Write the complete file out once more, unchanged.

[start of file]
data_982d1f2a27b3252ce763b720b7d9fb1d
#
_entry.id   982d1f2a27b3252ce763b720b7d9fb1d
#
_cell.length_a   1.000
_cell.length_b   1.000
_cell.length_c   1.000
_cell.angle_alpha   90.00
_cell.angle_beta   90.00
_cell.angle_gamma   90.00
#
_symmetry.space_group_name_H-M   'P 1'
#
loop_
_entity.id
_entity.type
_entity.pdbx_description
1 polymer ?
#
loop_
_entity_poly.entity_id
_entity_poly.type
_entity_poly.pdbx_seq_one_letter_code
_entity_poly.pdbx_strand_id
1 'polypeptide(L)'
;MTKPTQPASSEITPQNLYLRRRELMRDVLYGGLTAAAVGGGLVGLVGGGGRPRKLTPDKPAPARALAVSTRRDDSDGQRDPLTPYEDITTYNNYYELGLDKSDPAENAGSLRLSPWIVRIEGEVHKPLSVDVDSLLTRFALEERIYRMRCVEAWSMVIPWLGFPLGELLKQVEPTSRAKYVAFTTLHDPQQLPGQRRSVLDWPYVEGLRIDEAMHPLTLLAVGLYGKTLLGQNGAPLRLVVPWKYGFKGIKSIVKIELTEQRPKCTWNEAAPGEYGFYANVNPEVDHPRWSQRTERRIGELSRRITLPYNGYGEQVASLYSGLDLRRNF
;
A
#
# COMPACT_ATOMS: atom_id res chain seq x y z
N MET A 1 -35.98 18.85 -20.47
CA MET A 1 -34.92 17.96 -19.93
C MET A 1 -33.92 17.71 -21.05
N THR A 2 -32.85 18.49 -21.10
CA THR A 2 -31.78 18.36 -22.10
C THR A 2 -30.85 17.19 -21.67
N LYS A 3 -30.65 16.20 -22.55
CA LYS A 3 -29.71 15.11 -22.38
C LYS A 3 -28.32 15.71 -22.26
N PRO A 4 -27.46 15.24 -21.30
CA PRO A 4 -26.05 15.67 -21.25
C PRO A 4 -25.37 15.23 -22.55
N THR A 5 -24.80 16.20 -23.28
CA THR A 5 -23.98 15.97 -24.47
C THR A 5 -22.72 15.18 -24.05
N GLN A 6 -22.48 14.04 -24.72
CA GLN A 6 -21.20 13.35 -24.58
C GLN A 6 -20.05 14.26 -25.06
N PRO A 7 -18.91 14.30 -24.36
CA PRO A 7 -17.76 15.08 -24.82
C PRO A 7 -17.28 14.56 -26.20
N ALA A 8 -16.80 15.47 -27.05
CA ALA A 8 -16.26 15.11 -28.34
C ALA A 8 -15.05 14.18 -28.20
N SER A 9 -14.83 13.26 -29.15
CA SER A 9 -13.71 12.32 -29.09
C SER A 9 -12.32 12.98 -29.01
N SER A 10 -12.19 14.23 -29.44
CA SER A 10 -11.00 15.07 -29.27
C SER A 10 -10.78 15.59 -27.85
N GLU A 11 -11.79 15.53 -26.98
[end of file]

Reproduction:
data_982d1f2a27b3252ce763b720b7d9fb1d
#
_entry.id   982d1f2a27b3252ce763b720b7d9fb1d
#
_cell.length_a   1.000
_cell.length_b   1.000
_cell.length_c   1.000
_cell.angle_alpha   90.00
_cell.angle_beta   90.00
_cell.angle_gamma   90.00
#
_symmetry.space_group_name_H-M   'P 1'
#
loop_
_entity.id
_entity.type
_entity.pdbx_description
1 polymer ?
#
loop_
_entity_poly.entity_id
_entity_poly.type
_entity_poly.pdbx_seq_one_letter_code
_entity_poly.pdbx_strand_id
1 'polypeptide(L)'
;MTKPTQPASSEITPQNLYLRRRELMRDVLYGGLTAAAVGGGLVGLVGGGGRPRKLTPDKPAPARALAVSTRRDDSDGQRDPLTPYEDITTYNNYYELGLDKSDPAENAGSLRLSPWIVRIEGEVHKPLSVDVDSLLTRFALEERIYRMRCVEAWSMVIPWLGFPLGELLKQVEPTSRAKYVAFTTLHDPQQLPGQRRSVLDWPYVEGLRIDEAMHPLTLLAVGLYGKTLLGQNGAPLRLVVPWKYGFKGIKSIVKIELTEQRPKCTWNEAAPGEYGFYANVNPEVDHPRWSQRTERRIGELSRRITLPYNGYGEQVASLYSGLDLRRNF
;
A
#
# COMPACT_ATOMS: atom_id res chain seq x y z
N MET A 1 -35.98 18.85 -20.47
CA MET A 1 -34.92 17.96 -19.93
C MET A 1 -33.92 17.71 -21.05
N THR A 2 -32.85 18.49 -21.10
CA THR A 2 -31.78 18.36 -22.10
C THR A 2 -30.85 17.19 -21.67
N LYS A 3 -30.65 16.20 -22.55
CA LYS A 3 -29.71 15.11 -22.38
C LYS A 3 -28.32 15.71 -22.26
N PRO A 4 -27.46 15.24 -21.30
CA PRO A 4 -26.05 15.67 -21.25
C PRO A 4 -25.37 15.23 -22.55
N THR A 5 -24.80 16.20 -23.28
CA THR A 5 -23.98 15.97 -24.47
C THR A 5 -22.72 15.18 -24.05
N GLN A 6 -22.48 14.04 -24.72
CA GLN A 6 -21.20 13.35 -24.58
C GLN A 6 -20.05 14.26 -25.06
N PRO A 7 -18.91 14.30 -24.36
CA PRO A 7 -17.76 15.08 -24.82
C PRO A 7 -17.28 14.56 -26.20
N ALA A 8 -16.80 15.47 -27.05
CA ALA A 8 -16.26 15.11 -28.34
C ALA A 8 -15.05 14.18 -28.20
N SER A 9 -14.83 13.26 -29.15
CA SER A 9 -13.71 12.32 -29.09
C SER A 9 -12.32 12.98 -29.01
N SER A 10 -12.19 14.23 -29.44
CA SER A 10 -11.00 15.07 -29.27
C SER A 10 -10.78 15.59 -27.85
N GLU A 11 -11.79 15.53 -26.98